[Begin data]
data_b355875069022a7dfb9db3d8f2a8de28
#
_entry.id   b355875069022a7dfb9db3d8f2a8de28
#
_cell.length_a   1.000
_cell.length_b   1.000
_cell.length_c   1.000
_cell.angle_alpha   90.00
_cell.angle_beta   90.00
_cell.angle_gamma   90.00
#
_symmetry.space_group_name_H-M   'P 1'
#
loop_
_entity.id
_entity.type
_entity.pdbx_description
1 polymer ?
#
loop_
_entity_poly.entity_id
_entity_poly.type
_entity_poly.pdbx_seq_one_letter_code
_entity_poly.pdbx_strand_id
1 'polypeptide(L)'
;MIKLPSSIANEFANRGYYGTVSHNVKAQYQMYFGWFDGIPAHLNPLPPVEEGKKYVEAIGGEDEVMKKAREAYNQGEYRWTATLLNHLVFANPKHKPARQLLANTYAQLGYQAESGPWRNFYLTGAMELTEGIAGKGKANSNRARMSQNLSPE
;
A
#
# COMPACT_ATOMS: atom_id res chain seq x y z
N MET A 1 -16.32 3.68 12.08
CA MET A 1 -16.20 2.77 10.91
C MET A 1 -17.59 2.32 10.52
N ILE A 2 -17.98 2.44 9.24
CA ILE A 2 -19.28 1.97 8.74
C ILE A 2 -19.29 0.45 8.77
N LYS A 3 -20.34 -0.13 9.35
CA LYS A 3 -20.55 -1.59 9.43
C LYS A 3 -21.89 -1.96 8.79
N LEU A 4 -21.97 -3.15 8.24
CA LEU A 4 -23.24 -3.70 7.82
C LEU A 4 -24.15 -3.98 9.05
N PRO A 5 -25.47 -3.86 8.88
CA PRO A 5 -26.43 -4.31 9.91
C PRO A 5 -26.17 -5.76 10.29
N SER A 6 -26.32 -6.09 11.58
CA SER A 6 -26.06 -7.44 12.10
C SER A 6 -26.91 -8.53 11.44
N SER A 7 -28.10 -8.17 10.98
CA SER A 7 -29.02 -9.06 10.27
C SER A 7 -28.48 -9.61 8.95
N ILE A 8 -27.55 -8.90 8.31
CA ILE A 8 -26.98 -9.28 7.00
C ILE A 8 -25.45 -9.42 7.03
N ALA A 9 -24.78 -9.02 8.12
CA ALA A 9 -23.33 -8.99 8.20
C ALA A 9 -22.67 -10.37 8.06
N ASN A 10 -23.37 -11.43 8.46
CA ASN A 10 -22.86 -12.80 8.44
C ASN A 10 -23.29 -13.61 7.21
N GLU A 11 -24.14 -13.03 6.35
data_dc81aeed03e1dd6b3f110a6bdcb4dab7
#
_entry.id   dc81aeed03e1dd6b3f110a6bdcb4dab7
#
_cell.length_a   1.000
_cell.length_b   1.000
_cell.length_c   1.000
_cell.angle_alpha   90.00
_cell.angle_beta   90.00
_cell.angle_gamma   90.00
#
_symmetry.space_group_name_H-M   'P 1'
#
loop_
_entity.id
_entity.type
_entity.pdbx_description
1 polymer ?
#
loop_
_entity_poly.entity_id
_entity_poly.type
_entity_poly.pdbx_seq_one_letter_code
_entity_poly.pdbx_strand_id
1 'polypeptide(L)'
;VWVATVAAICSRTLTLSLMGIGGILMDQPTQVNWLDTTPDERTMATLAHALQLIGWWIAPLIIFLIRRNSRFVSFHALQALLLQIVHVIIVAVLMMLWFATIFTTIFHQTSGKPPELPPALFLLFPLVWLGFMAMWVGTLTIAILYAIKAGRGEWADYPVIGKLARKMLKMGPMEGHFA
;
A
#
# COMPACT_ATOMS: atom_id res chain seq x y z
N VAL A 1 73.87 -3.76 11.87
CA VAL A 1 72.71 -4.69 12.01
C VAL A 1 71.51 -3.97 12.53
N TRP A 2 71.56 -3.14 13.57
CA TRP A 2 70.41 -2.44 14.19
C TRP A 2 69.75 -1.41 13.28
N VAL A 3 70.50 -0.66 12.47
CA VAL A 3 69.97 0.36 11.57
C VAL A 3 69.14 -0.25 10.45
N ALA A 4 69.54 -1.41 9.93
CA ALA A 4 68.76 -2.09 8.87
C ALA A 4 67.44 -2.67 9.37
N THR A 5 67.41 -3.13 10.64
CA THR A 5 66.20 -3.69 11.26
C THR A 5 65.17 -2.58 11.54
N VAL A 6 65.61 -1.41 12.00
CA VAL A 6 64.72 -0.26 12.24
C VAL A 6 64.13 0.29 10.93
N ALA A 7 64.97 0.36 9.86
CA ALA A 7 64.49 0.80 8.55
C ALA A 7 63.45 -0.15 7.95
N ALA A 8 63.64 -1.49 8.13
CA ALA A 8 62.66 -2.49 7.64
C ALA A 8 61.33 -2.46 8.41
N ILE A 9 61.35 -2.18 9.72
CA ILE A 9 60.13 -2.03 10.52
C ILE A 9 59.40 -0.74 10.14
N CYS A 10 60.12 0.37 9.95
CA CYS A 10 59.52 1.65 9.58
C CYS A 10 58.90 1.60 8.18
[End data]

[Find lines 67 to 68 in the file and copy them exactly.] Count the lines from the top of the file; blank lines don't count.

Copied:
_cell.length_b   1.000
_cell.length_c   1.000